Here's an interesting case brought under the Americans with Disabilities Act and the Due Process Clause, involving a disabled veteran whose house was deemed "unfit for human occupancy" and boarded up by the Town because the neighbors smelled gas coming from the house and he lived as a hoarder. He can sue under the Due Process Clause but not the ADA.
The case is Heckman v. Town of Hempstead, a summary order decided on June 3. Here are the facts and nothing but the facts:
Heckman is a disabled veteran who suffers from post-traumatic stress disorder and obsessive compulsive disorder. He experiences disordered thinking, insomnia, and an inability to concentrate on and complete even basic tasks. He depends on his sister to manage his personal and financial affairs. These mental disabilities allegedly contribute to Heckman’s “lack of fine motor skills” and an aversion to “part[ing] with certain objects.” As a result, Heckman alleges he has “difficulty” “maintaining his home[,]” which appears “cluttered.” In short, he is a hoarder.
One day, plaintiff arrived home to find it boarded up after Town officials heard complaints about the home. Plaintiff was not allowed to enter the house to get money or medication or to rescue the cat. Eventually, the Town gave him a vague "handwritten list of vague alleged problems to be corrected within the house." While plaintiff got the house keys back, the gas, heat, electricity and water were not turned back on, and the house is still designated as "unfit for human occupancy."
There is no ADA claim. Plaintiff fails the Iqbal plausibility test because the complaint does not permit the inference that the Town did this because of plaintiff's disability. "Allegations that defendants knew of Heckman's alleged disability because they had concluded as much based on the clutter are of a purely conclusory nature, which disentitles them to the presumption of truth." We don't have much in the way of detail about what the house looked like, but the Court of Appeals (Jacobs, Calabresi and Pooler) does say that plaintiff was a "hoarder," which I think you can assume is the manifestation of a mental illness. While I am sure plaintiff's lawyer made that argument on appeal, the Court of Appeals does not delve into this in detail.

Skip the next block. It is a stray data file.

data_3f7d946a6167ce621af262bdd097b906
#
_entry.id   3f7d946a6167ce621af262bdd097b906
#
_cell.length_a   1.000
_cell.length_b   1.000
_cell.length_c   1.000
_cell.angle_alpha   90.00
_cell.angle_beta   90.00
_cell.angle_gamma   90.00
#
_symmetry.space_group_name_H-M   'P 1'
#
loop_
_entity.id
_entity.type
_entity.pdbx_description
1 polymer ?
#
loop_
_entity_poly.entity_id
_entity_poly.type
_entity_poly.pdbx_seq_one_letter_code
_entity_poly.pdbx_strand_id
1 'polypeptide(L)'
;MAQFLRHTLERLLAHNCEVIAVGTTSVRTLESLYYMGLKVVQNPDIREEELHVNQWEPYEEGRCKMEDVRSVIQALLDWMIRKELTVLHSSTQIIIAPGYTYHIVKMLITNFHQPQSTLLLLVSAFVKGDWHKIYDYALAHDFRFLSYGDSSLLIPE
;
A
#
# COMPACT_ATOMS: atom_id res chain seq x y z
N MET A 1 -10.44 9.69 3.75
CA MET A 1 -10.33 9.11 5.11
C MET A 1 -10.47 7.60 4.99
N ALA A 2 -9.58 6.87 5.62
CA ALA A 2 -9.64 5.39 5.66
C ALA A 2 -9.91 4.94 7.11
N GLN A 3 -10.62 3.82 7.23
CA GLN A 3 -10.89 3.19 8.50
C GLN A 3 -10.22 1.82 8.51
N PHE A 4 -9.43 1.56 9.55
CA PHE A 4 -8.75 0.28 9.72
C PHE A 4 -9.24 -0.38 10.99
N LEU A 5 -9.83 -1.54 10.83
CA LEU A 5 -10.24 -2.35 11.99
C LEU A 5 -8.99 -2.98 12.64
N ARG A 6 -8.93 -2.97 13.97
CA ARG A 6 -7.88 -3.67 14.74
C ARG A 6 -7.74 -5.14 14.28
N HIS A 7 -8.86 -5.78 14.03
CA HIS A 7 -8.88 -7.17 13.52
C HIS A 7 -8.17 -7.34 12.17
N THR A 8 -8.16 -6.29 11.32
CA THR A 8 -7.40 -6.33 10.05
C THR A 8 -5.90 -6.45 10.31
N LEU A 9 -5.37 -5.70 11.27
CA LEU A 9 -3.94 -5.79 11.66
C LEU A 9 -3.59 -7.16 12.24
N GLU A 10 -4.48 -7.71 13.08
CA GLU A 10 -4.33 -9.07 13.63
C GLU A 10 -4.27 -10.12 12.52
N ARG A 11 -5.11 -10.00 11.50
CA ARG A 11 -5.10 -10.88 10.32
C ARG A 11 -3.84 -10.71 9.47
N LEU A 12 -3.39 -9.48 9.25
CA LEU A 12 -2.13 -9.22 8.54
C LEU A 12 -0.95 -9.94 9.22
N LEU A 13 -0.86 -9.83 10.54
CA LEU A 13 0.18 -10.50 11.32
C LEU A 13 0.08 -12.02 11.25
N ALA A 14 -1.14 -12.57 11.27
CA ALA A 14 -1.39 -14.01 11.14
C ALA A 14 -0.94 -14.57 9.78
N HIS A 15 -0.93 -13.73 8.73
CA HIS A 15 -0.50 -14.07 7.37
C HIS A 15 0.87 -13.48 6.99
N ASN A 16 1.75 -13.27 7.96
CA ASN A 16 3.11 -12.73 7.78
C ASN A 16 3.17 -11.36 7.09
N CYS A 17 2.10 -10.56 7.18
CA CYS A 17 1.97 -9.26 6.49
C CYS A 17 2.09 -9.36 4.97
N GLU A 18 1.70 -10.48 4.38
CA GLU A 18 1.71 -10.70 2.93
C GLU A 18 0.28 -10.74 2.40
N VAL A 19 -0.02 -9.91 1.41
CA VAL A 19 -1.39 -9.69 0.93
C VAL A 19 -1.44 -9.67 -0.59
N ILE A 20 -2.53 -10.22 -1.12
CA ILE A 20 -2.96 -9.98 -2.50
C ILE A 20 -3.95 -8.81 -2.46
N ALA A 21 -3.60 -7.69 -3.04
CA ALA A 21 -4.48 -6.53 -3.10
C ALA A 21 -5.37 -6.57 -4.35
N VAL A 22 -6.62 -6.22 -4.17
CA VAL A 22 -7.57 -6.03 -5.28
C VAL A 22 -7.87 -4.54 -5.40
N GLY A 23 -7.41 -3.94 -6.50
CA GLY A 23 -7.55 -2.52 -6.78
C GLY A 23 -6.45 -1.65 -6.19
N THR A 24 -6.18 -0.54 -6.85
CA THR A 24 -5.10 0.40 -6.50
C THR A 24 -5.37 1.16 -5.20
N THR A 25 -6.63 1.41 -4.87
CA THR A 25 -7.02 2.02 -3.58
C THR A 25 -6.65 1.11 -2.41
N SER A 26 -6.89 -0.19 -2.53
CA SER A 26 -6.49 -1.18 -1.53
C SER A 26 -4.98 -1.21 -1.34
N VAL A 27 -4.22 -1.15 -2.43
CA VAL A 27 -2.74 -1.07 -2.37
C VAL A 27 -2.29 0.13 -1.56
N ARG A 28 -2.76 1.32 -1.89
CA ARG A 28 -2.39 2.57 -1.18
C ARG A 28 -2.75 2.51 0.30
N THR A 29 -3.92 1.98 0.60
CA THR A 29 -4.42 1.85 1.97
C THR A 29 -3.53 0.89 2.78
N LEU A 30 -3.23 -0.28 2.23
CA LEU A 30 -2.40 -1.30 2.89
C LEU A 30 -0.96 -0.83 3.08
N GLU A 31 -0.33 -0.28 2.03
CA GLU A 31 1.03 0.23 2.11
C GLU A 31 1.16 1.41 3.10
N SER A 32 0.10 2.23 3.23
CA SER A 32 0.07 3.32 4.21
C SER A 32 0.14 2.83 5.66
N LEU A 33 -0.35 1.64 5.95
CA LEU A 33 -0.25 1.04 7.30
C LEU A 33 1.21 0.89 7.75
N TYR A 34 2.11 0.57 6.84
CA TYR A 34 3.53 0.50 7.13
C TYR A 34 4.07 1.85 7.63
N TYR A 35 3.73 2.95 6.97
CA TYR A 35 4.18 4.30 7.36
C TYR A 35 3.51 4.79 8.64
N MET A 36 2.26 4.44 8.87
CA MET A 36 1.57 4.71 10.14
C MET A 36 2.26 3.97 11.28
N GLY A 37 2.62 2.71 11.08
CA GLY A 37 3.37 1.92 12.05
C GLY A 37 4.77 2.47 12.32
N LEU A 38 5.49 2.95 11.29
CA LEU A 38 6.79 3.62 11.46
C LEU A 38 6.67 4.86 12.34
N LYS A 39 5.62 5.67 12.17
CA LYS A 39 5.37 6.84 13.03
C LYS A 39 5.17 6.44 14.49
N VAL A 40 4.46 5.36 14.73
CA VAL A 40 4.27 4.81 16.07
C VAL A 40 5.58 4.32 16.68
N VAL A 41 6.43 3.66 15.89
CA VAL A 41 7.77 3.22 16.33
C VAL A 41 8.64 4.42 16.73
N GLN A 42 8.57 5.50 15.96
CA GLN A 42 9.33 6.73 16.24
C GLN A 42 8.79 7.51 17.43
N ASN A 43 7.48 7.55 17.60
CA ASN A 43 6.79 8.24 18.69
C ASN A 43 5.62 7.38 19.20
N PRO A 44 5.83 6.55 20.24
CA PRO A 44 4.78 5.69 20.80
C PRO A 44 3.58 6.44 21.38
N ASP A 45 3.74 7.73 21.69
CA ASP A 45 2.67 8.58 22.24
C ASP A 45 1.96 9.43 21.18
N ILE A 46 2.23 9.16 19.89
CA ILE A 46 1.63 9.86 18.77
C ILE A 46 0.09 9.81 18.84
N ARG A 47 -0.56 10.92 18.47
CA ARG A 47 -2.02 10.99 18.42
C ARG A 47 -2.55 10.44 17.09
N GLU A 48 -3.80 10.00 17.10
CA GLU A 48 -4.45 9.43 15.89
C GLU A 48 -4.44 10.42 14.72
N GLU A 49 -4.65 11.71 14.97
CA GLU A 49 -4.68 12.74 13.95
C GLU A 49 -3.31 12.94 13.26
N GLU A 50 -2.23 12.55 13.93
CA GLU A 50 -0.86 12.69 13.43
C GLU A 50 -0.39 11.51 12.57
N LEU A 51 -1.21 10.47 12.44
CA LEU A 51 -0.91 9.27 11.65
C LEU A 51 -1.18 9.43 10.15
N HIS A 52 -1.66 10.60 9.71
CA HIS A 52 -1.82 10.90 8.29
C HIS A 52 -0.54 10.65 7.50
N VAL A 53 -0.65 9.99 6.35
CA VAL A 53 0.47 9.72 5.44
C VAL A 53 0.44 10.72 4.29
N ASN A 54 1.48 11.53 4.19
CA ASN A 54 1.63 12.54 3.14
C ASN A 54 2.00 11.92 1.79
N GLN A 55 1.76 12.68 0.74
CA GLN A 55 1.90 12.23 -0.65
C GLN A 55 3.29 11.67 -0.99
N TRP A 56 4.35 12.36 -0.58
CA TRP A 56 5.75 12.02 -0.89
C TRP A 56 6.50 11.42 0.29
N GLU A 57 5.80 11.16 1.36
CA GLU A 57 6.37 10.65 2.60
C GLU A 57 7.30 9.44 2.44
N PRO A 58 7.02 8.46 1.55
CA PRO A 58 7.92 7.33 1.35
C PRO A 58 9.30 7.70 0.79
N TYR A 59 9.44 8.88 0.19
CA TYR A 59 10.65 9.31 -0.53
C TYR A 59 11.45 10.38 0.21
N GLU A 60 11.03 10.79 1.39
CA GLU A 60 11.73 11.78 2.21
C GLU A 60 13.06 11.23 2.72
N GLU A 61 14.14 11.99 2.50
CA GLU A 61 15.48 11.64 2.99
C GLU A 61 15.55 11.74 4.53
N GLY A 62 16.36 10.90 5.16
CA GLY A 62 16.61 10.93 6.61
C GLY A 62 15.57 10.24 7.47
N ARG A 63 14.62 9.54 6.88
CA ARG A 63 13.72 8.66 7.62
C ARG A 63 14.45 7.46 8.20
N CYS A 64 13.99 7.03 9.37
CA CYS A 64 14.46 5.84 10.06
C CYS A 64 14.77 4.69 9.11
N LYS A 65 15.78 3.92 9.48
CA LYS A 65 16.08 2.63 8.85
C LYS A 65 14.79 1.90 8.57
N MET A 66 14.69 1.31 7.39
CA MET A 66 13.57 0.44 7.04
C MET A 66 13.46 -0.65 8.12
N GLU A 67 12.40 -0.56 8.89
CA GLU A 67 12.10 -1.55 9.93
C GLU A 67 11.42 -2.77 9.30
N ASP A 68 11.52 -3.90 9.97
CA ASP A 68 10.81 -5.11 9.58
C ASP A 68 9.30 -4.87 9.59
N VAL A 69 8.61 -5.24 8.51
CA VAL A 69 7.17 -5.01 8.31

There is, however, a due process claim. Public officials can act swiftly without satisfying normal due process requirements in the event of an emergency. They can do this "by making available some meaningful means by which to assess the propriety of the State's action at some time after the initial taking. Where there is an emergency requiring quick action and where meaningful pre-deprivation process would be impractical, the government is relieved of its usual obligation to provide a hearing, as long as there is an adequate procedure in place to assess the propriety of the deprivation afterwards."
The lawsuit sufficiently alleges that there no emergency when the Town seized the plaintiff's house. The Town could have sent a letter giving plaintiff a deadline to comply with the Town's demands. And, the complaint alleges that the Town boarded up the house without realizing that someone lived there. This suggests that non-emergency concerns caused the Town to board up the house. As for the requirement that the Town provide plaintiff post-deprivation process, plaintiff makes out a claim because "Heckman alleges that he was provided only a note, handwritten on a piece of scrap paper, stating in a perfunctory manner some purported violations of the" Town code. And no one told him of the right to request a hearing to contest the alleged violations.